A new study from Toronto’s Solutions Research Group (SRG) has found that Canadians are increasingly doing their banking on the go, and suggests that paying by plastic – whether debit or credit card – is destined to become obsolete.
The 2011 “Mobile Money & Banking Report” found that more than a third (38%) of all Canadian smartphone users currently use a banking app, including more than half (54%) of all iPhone users.
According to the report, the number of Canadians using a mobile banking app has shot up from zero just 14 months ago to more than 2.5 million today. The TD Canada Trust app is the most popular with Canadians, followed by CIBC, RBC, Scotiabank and BMO.
Based on a survey of 419 smartphone users 18+, the study found that 63% of banking app users are “very satisfied” with the mobile banking product and an additional 33% are “somewhat satisfied.”
Ease and convenience were the most cited reasons for banking apps’ popularity, with verbatim quotes including “It is easy to use and allows me what I need to do on a daily basis,” and “It is fast and efficient, allows me to access all of the info I need to without going to the bank.”
The SRG report also indicates that Canadians would love to go a step further by ditching their debit and credit cards and using their smartphone to complete everyday transactions such as gasoline purchases.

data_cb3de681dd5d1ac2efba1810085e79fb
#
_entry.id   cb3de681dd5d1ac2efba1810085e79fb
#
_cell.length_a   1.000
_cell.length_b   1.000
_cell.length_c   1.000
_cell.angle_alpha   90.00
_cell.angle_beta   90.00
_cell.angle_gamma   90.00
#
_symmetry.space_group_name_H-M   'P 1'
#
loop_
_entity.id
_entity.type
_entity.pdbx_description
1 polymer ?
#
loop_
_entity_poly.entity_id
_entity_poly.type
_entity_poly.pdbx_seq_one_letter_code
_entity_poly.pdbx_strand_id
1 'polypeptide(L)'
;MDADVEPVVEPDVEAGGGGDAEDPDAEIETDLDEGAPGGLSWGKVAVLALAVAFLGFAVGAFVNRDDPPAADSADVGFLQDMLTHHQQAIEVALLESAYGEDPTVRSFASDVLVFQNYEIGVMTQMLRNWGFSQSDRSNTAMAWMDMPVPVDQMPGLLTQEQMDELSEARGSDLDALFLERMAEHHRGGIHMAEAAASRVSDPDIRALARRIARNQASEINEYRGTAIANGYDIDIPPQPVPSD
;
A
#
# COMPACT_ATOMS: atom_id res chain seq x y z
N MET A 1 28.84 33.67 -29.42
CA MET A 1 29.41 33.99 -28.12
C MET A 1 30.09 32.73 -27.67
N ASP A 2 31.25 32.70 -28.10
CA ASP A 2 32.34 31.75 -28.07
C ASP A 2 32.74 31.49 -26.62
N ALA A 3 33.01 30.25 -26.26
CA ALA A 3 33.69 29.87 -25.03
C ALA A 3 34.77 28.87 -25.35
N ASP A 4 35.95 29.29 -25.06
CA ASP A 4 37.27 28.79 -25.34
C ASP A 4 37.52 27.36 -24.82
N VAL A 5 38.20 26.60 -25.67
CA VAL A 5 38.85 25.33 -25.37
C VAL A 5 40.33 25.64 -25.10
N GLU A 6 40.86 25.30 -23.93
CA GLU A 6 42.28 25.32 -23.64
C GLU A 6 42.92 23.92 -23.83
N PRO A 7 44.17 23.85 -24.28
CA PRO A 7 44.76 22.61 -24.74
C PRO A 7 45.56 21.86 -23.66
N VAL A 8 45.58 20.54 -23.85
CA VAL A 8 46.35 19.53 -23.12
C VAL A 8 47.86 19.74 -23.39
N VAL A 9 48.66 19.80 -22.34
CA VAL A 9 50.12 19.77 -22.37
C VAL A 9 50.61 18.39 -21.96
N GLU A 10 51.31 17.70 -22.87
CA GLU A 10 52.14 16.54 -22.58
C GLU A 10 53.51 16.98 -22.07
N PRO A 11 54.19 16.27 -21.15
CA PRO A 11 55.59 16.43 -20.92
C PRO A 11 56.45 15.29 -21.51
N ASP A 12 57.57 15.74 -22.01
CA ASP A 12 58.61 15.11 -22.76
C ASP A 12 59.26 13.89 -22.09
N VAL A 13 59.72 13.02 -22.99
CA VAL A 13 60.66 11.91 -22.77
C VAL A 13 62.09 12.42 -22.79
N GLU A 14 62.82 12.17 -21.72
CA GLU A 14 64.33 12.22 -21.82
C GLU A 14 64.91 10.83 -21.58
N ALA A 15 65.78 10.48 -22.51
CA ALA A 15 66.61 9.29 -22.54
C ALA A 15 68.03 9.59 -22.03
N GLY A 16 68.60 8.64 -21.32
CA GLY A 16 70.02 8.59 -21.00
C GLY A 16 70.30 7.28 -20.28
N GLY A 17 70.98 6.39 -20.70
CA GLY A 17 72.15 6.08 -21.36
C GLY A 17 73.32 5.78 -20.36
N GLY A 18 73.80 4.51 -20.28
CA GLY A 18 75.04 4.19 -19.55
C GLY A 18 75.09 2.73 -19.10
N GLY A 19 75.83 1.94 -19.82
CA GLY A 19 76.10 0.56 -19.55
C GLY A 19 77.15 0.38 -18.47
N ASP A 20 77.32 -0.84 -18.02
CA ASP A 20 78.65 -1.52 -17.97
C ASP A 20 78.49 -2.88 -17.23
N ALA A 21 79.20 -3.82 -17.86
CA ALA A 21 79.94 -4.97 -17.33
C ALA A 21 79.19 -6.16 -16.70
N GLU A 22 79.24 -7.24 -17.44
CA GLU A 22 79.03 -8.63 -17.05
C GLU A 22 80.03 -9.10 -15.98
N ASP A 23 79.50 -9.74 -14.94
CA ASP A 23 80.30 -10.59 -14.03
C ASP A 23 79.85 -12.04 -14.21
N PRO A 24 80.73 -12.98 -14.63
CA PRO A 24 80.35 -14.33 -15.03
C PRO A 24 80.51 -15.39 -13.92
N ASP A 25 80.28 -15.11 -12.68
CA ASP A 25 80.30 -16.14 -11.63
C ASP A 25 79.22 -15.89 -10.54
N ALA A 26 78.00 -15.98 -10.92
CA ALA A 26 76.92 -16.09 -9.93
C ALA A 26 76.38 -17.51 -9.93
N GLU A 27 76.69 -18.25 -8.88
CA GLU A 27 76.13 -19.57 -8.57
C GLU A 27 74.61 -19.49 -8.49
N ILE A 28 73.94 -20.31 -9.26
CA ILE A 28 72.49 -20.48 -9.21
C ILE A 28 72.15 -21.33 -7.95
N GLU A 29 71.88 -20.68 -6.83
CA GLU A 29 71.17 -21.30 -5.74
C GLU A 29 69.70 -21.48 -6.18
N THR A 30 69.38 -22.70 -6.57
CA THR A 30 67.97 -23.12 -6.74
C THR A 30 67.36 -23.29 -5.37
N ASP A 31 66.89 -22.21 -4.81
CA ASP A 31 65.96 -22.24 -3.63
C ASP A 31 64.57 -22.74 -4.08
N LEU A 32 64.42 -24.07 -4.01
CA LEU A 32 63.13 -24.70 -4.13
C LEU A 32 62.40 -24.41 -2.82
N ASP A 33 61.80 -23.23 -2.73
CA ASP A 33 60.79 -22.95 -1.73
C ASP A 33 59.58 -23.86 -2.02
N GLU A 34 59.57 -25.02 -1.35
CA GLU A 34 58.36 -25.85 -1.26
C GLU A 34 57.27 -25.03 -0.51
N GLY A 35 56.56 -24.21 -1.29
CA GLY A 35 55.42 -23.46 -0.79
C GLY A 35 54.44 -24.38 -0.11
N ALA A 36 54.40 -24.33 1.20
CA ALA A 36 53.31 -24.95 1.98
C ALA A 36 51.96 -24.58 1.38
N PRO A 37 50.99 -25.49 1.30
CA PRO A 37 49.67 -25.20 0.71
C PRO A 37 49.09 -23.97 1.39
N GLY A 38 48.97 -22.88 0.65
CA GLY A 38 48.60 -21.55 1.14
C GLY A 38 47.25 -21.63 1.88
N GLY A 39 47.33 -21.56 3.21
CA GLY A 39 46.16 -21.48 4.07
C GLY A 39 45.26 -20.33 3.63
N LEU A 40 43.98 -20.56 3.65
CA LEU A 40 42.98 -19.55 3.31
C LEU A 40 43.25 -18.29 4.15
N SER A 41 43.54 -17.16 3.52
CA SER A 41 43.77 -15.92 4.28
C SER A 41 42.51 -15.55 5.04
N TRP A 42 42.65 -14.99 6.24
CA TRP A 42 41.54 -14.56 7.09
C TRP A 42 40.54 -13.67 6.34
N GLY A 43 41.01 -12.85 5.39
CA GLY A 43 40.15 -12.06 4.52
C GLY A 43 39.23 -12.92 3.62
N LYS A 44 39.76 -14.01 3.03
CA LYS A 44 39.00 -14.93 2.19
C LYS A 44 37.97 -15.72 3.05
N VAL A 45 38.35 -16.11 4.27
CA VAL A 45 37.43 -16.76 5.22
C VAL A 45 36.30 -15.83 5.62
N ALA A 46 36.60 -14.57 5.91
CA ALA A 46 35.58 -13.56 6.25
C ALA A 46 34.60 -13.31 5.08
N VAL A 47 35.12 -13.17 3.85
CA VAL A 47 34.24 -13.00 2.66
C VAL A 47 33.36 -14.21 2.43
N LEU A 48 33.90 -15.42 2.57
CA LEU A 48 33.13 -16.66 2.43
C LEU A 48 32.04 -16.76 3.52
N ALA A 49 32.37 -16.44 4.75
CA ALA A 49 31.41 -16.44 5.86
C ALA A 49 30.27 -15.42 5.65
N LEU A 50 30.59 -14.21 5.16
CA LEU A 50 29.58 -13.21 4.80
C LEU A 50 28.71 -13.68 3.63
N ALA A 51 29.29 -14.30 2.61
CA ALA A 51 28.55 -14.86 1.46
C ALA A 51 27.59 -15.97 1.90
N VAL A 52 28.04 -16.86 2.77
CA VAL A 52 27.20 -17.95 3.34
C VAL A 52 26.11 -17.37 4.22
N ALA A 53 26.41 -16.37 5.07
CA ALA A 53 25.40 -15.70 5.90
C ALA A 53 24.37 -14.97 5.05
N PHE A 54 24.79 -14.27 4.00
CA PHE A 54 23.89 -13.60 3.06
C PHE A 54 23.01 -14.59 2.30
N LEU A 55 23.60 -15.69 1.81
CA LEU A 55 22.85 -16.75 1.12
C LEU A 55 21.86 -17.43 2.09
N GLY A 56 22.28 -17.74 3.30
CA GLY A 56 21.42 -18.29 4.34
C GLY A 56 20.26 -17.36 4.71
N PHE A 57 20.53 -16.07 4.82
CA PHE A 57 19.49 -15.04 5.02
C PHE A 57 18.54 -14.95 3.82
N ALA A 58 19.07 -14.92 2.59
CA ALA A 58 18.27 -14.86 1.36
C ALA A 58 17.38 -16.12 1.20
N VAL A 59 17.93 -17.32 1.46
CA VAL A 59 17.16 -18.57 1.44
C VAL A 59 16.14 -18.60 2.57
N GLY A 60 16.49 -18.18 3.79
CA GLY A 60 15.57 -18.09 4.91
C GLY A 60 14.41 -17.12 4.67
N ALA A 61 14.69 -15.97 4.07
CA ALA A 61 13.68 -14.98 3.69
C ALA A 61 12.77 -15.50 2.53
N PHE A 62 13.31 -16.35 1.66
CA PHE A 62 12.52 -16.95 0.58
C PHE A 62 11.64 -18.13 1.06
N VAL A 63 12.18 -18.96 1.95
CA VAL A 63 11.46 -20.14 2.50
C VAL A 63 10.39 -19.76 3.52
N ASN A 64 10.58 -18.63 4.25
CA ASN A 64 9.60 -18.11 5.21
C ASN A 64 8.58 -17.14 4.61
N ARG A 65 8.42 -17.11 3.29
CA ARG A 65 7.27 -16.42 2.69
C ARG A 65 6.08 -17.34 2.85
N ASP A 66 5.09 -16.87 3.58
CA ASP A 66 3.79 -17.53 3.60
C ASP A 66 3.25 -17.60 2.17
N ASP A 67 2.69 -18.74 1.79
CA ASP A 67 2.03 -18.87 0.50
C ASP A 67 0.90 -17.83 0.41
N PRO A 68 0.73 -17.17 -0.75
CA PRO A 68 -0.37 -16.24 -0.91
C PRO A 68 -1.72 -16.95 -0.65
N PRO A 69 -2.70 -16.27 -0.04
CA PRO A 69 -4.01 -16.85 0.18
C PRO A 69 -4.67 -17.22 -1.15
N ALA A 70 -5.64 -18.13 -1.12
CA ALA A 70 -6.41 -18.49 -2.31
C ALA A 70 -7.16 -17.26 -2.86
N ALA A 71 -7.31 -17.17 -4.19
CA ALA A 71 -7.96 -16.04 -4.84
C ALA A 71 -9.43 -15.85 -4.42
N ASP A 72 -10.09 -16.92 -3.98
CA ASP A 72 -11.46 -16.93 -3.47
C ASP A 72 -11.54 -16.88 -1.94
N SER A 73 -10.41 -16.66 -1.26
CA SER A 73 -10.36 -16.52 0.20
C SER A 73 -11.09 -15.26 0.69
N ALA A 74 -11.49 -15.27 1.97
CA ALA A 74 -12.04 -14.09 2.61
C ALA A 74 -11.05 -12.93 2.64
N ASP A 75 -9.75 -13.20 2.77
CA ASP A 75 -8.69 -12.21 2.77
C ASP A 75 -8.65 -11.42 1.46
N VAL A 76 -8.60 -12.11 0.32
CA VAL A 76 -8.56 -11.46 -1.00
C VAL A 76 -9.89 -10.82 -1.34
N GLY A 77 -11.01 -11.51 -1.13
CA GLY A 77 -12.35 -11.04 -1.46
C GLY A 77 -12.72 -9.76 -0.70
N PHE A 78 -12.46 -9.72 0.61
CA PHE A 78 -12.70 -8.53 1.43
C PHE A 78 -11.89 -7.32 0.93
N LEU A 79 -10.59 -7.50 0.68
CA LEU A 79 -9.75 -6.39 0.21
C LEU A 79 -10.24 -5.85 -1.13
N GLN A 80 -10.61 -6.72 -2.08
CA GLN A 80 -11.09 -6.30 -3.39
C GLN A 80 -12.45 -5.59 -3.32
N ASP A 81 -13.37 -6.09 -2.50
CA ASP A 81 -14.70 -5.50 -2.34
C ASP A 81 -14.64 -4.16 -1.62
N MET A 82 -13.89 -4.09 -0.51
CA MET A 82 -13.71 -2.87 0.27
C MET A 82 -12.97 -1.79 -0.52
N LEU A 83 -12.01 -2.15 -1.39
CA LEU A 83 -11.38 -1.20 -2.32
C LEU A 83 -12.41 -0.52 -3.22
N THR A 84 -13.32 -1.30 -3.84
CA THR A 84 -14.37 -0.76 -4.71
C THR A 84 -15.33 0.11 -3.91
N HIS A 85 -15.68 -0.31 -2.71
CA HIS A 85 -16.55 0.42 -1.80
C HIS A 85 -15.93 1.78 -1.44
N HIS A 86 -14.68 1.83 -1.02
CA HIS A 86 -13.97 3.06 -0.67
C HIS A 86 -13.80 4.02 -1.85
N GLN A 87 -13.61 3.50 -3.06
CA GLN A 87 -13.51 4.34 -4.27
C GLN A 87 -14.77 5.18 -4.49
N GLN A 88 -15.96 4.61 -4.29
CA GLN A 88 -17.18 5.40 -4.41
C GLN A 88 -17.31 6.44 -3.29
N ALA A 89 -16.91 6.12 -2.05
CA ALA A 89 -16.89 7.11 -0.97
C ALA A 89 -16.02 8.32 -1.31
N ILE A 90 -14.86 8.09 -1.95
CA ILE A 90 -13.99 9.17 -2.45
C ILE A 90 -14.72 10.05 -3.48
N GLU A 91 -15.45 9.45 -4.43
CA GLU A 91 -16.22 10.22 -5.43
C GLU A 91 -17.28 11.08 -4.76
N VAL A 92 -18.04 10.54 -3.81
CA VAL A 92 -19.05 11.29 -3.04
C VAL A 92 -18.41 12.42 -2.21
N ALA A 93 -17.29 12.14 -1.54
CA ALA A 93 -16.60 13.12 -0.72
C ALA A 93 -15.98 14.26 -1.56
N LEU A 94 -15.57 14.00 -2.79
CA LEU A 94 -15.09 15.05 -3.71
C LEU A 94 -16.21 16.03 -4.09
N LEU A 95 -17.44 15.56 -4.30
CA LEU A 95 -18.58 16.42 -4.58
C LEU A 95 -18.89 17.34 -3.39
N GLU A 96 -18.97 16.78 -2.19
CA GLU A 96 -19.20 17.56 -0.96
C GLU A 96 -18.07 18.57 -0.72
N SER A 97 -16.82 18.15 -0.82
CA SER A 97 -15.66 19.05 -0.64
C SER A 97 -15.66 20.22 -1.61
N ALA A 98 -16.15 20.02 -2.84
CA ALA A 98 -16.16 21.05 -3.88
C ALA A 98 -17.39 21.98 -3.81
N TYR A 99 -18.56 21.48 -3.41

“The overall point is mobile money will be here before we know it, despite lingering security concerns,” said SRG founder Kaan Yigit. “People value their time above all else, and mobile money and banking offers unmatched convenience and saves time.”
According to Yigit, virtually every consumer under 35 now carries a mobile device everywhere they go. “This means the eventual death of the plastic cards we carry in our wallets.”
This, said Yigit, will have significant repercussions for marketers who must ensure their brand fits in a future world where couponing, loyalty and financial transactions will be centred around an “always-with-me” device. “Those that can make it really easy and seamless for the consumer will stand to benefit disproportionately,” he said.